Listed Building

The only legal part of the listing is the address/name of site. Addresses and building names may have changed since the date of listing – see ‘About Listed Buildings’ below for more information.

CAWDOR VILLAGE CAWDOR PARISH CHURCH AND BURIAL GROUNDLB1760

Status: Designated

Documents

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Summary

Category
A
Date Added
26/01/1971
Local Authority
Highland
Planning Authority
Highland
Parish
Cawdor
NGR
NH 84361 49947
Coordinates
284361, 849947

Description

1619, enlarged 1830-31. Galleries, pews, A. & W. Reid, and

Wittet, Elgin, 1903. Cruciform church with tower incorporated

in south gable. Harl pointed rubble, ashlar dressings.

Entrance porch straddles SE re-entrant with moulded

pointed-headed arch supported by heavy corbelled engaged

columns. Further (1830-31) pointed-headed, hood-moulded

entrances in centre north, east and west gables with

similarly detailed gallery windows above and long Y-tracery

windows in each elevation. Hoodmoulded (1619) 3-light plate

traceried window in centre south gable with simple carved

decorative detailing to mullions. Square (1619) tower rises

above, with centre slit vents, unusually decorated corbel

table to crenellated wall walk above which rises later,

probably 1830, single stage square belfry with round-headed

louvred windows in each face, pyramidal slate roof and

weather cock.

Corniced stack at north gable apex, cross finials at east and

west; crowsteps; slate roof.

Interior; Minister's room and tower base fill south gable;

T-plan, interior, with N.E. and W aisles all galleried with

Gothic detailing to panelled fronts, and to pulpit, all

fittings 1903.

Burial ground; rubble walled enclosure with entrances in

north and south flanked by simple gate piers. 18th and 19th

century grave-stones.

Fine wrought-iron lantern, probably early 19th century,

mounted on wooden post, stands at junction of church paths to

south of building.

Statement of Special Interest

Ecclesiastical building in use as such.

References

Bibliography

THE STATISTICAL ACCOUNT, iv, (1797) p.353. NEW STATISTICAL

ACCOUNT xiii, (1842) p.24. George Hay, THE ARCHITECTURE OF

THE SCOTTISH POST-REFORMATION CHURCHES (1957) pp.39, 44, 171.

Moray District Record Office, DAW412. 1903 plans.

About Listed Buildings

Historic Environment Scotland is responsible for designating sites and places at the national level. These designations are Scheduled monuments, Listed buildings, Inventory of gardens and designed landscapes and Inventory of historic battlefields.

We make recommendations to the Scottish Government about historic marine protected areas, and the Scottish Ministers decide whether to designate.

Listing is the process that identifies, designates and provides statutory protection for buildings of special architectural or historic interest as set out in the Planning (Listed Buildings and Conservation Areas) (Scotland) Act 1997.

We list buildings which are found to be of special architectural or historic interest using the selection guidance published in Designation Policy and Selection Guidance (2019)

Listed building records provide an indication of the special architectural or historic interest of the listed building which has been identified by its statutory address. The description and additional information provided are supplementary and have no legal weight.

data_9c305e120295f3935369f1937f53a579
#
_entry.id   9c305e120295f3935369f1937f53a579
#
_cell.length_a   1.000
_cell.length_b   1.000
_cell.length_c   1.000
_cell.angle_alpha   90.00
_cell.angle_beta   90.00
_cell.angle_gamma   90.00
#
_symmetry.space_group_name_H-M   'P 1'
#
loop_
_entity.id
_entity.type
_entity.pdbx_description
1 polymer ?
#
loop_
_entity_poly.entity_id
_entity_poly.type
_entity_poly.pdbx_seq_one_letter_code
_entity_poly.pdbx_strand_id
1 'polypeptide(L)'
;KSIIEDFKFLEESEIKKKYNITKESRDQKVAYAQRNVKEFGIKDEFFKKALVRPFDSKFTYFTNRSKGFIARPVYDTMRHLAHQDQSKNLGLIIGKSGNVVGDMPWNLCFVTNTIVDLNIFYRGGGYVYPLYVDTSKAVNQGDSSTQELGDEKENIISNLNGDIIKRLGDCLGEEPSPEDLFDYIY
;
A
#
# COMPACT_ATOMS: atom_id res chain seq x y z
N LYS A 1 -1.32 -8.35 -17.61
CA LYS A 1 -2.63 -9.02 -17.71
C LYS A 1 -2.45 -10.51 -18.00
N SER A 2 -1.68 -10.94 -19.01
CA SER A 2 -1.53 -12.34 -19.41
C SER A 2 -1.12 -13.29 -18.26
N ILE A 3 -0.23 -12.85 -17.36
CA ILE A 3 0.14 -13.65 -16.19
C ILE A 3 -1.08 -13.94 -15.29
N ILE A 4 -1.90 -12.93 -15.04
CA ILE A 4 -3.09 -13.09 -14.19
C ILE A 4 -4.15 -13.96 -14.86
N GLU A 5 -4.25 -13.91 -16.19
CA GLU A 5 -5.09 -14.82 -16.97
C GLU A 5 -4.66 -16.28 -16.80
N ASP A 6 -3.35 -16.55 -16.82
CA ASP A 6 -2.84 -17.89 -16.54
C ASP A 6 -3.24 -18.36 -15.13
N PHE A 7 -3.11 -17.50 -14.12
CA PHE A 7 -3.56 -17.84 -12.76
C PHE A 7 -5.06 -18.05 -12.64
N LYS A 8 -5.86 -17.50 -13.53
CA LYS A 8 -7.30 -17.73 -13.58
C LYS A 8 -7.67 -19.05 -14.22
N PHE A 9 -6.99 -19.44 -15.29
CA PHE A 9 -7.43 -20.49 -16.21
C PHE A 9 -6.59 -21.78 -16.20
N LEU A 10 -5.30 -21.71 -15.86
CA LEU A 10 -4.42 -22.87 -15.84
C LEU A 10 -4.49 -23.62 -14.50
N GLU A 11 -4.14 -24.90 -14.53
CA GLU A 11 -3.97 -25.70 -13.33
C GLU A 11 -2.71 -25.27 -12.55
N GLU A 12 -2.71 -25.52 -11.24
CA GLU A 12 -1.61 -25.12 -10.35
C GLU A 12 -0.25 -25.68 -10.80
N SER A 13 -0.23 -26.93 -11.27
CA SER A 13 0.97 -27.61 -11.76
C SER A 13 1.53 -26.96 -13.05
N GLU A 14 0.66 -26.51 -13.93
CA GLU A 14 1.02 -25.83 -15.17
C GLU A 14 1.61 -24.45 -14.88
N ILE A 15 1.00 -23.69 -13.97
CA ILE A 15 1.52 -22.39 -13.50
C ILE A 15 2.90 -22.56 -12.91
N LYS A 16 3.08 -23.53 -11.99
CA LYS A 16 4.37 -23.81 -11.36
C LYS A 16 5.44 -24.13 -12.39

These records are not definitive historical accounts or a complete description of the building(s). If part of a building is not described it does not mean it is not listed. The format of the listed building record has changed over time. Earlier records may be brief and some information will not have been recorded.

The legal part of the listing is the address/name of site which is known as the statutory address. Addresses and building names may have changed since the date of listing. Even if a number or name is missing from a listing address it will still be listed. Listing covers both the exterior and the interior and any object or structure fixed to the building. Listing also applies to buildings or structures not physically attached but which are part of the curtilage (or land) of the listed building as long as they were erected before 1 July 1948.

While Historic Environment Scotland is responsible for designating listed buildings, the planning authority is responsible for determining what is covered by the listing, including what is listed through curtilage. However, for listed buildings designated or for listings amended from 1 October 2015, legal exclusions to the listing may apply.

If part of a building is not listed, it will say that it is excluded in the statutory address and in the statement of special interest in the listed building record. The statement will use the word 'excluding' and quote the relevant section of the 1997 Act. Some earlier listed building records may use the word 'excluding', but if the Act is not quoted, the record has not been revised to reflect subsequent legislation.

Listed building consent is required for changes to a listed building which affect its character as a building of special architectural or historic interest. The relevant planning authority is the point of contact for applications for listed building consent.

Find out more about listing and our other designations at www.historicenvironment.scot/advice-and-support. You can contact us on 0131 668 8914 or at designations@hes.scot.

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Printed: 25/08/2019 04:47